How to triage broke skylights
By Steve Graham, Networx
Skylights are notorious for leaks, but they may have an undeservedly bad reputation. Of course, a skylight may leak through a poor weather seal or a crack in the glass. A leak may also be caused by user error if a high skylight is not completely closed.
However, experts say the installation may be to blame in the majority of cases, particularly with newer and higher quality skylights. If water seeps in during and after rainstorms, the flashing may be leaking. On the other hand, if the skylight seems to be leaking during cold weather, but not necessarily during rainstorms, the seeming leak may be a buildup of condensation caused by poor insulation around the skylight.
Instead of the usual quick skylight triage of patching gaps with caulk or tar, try these more permanent repairs when skylights are leaking.
Flashing is the metal or other material that surrounds the skylight and, hopefully, diverts water down and off the roof. Leaks can get in above the top flashing or at the side edge. A leak above the skylight may be caused by ice, snow or debris that blocks and pools water. The trapped water may eventually find its way into the house by backing up under the shingles or leaking through the edge or improperly sealed flashing.
Have a qualified skylight expert examine the flashing. If it leaks, it is probably time to replace the flashing rather than try any stopgap repairs.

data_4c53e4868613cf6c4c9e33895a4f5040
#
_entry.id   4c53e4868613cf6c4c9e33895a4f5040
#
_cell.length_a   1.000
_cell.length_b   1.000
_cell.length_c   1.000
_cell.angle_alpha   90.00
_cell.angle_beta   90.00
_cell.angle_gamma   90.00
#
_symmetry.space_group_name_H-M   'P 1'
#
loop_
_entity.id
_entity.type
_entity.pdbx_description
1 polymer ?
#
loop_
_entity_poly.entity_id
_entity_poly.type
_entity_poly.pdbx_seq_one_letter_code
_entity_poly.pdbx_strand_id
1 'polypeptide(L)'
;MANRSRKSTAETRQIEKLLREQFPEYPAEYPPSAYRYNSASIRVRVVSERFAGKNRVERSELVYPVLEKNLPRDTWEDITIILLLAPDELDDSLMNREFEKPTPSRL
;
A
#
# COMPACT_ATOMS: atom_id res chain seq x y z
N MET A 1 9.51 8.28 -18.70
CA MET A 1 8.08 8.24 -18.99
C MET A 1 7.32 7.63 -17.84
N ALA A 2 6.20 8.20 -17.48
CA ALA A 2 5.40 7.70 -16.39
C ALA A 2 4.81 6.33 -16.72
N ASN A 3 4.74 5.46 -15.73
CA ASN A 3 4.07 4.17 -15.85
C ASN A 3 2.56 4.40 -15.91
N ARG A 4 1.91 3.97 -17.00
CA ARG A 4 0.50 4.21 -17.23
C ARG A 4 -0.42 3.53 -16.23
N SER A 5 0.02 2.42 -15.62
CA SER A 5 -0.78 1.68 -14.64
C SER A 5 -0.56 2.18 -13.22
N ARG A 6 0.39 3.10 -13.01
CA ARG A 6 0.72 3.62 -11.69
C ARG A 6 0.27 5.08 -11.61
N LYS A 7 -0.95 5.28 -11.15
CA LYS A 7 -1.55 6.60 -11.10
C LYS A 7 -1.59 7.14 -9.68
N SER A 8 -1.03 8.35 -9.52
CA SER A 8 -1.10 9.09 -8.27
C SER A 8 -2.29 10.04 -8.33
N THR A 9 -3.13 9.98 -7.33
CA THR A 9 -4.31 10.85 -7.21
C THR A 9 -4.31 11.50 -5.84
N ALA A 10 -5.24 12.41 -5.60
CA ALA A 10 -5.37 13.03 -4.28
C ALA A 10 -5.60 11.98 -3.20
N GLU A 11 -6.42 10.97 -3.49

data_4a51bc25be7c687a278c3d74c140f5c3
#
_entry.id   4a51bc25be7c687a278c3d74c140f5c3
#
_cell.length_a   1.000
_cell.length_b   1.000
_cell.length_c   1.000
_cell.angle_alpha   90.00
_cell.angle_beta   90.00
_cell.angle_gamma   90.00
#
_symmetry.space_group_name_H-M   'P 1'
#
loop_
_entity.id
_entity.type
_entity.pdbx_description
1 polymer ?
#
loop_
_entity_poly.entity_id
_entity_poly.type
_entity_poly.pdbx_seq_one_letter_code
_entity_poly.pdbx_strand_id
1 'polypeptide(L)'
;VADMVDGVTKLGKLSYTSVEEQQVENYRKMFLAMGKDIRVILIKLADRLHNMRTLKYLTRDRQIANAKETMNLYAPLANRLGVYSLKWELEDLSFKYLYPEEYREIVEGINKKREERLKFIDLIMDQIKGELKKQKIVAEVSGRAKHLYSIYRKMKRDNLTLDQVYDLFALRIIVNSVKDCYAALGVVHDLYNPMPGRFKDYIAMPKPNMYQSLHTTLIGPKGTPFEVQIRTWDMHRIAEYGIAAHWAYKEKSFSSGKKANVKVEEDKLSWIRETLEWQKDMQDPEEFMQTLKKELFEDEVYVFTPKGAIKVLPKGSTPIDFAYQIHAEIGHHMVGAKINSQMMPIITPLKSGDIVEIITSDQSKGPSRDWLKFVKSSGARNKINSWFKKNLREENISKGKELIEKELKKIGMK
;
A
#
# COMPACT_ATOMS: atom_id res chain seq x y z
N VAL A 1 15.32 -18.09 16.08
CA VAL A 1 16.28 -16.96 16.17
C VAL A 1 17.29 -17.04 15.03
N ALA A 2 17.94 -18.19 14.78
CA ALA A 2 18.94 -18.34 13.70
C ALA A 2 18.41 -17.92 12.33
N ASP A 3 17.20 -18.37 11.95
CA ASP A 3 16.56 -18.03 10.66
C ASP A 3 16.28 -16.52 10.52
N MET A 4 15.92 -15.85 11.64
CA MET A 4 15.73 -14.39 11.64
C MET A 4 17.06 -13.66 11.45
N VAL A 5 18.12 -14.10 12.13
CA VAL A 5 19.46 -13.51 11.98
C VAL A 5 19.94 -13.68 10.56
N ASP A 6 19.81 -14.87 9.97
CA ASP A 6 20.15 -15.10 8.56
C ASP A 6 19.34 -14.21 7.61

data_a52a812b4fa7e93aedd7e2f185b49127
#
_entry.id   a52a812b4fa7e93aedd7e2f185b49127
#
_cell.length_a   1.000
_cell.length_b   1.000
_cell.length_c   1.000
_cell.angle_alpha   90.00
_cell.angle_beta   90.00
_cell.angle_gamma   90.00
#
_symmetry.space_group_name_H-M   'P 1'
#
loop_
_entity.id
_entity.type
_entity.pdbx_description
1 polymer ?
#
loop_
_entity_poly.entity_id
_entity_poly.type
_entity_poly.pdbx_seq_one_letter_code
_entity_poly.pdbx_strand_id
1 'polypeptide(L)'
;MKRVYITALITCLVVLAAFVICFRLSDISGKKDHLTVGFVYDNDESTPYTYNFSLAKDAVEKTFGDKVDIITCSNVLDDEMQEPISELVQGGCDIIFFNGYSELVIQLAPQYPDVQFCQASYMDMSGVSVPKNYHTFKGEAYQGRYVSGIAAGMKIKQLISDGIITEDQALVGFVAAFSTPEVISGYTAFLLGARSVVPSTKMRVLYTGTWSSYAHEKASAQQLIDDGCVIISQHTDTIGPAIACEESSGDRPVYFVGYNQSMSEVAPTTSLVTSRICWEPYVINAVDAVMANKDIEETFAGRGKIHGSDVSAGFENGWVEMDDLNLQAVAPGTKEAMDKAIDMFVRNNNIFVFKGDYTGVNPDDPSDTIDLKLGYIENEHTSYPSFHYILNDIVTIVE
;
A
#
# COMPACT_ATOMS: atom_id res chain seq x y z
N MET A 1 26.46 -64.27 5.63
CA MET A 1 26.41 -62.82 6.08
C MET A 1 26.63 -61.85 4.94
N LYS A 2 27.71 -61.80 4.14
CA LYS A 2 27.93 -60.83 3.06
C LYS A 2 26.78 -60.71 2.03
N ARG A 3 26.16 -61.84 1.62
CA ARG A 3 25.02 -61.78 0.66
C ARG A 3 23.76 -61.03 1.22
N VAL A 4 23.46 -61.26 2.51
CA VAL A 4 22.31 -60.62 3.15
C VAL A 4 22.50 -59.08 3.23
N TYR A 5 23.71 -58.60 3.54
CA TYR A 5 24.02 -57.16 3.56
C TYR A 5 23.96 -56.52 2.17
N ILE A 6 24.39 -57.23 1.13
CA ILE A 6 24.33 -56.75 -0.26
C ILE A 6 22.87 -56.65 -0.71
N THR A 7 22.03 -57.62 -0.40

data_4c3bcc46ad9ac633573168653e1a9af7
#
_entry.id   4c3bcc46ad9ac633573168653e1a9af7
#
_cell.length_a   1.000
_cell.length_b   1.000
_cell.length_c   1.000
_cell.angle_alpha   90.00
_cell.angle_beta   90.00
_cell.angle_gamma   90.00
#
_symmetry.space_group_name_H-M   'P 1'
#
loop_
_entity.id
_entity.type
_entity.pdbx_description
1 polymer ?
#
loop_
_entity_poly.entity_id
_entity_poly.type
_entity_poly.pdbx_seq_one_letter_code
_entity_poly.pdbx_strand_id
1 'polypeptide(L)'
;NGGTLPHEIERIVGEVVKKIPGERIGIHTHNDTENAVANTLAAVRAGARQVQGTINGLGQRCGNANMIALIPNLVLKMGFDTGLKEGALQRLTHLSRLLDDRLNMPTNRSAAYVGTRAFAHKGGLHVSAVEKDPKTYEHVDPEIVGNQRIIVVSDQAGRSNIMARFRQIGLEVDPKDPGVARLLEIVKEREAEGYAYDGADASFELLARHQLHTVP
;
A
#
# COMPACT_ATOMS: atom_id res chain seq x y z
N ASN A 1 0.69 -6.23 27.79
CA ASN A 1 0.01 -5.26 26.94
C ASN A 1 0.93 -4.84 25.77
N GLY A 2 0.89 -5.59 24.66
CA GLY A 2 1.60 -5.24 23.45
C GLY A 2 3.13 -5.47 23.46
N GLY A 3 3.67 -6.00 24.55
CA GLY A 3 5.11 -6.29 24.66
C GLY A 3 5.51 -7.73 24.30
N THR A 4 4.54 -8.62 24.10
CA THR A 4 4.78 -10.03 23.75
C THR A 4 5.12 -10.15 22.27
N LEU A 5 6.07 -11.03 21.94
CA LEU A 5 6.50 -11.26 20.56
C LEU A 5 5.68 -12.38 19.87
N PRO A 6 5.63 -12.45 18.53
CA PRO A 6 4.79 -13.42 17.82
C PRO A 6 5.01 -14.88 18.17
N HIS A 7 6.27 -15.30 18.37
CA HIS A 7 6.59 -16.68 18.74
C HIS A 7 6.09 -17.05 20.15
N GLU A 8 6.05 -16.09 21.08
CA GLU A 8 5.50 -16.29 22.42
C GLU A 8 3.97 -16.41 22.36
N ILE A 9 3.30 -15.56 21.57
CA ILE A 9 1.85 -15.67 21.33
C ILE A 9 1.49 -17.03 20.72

The sides of skylights should be lined with properly installed step flashing. The common alternative is continuous side flashing, which relies on some type of sealant at the edge where the skylight meets the flashing. This edge is a common source of leaks.
Replace continuous side flashing with step flashing, which uses a series of overlapping solid metal pieces bent at right angles. The metal pieces are interwoven with the shingles, so rain washing down the sides of the skylight will wash out and away from the edges of the frame. There is no gap at the edge of the frame where water could be trapped.
At the top of the skylight, use a single, solid piece of head flashing. It should be under the shingles, but over the top row of step flashing. An additional wraparound shroud above the skylight will offer added protection from leaks. The bottom of the skylight should also be a solid metal piece, an apron that extends over the shingles below. All the flashing should be sealed to the roof with a thick coating of roofing cement.
Again, the skylight may not actually be leaking at all. It may just be dripping with condensation that collects on cold days due to improper insulation. Remove the drywall around the skylight. You may not have enough — or any — insulation between the framing members and the skylight. The easiest solution is expanding spray foam.
Adding insulation and replacing flashing should keep skylights from springing leaks for many years.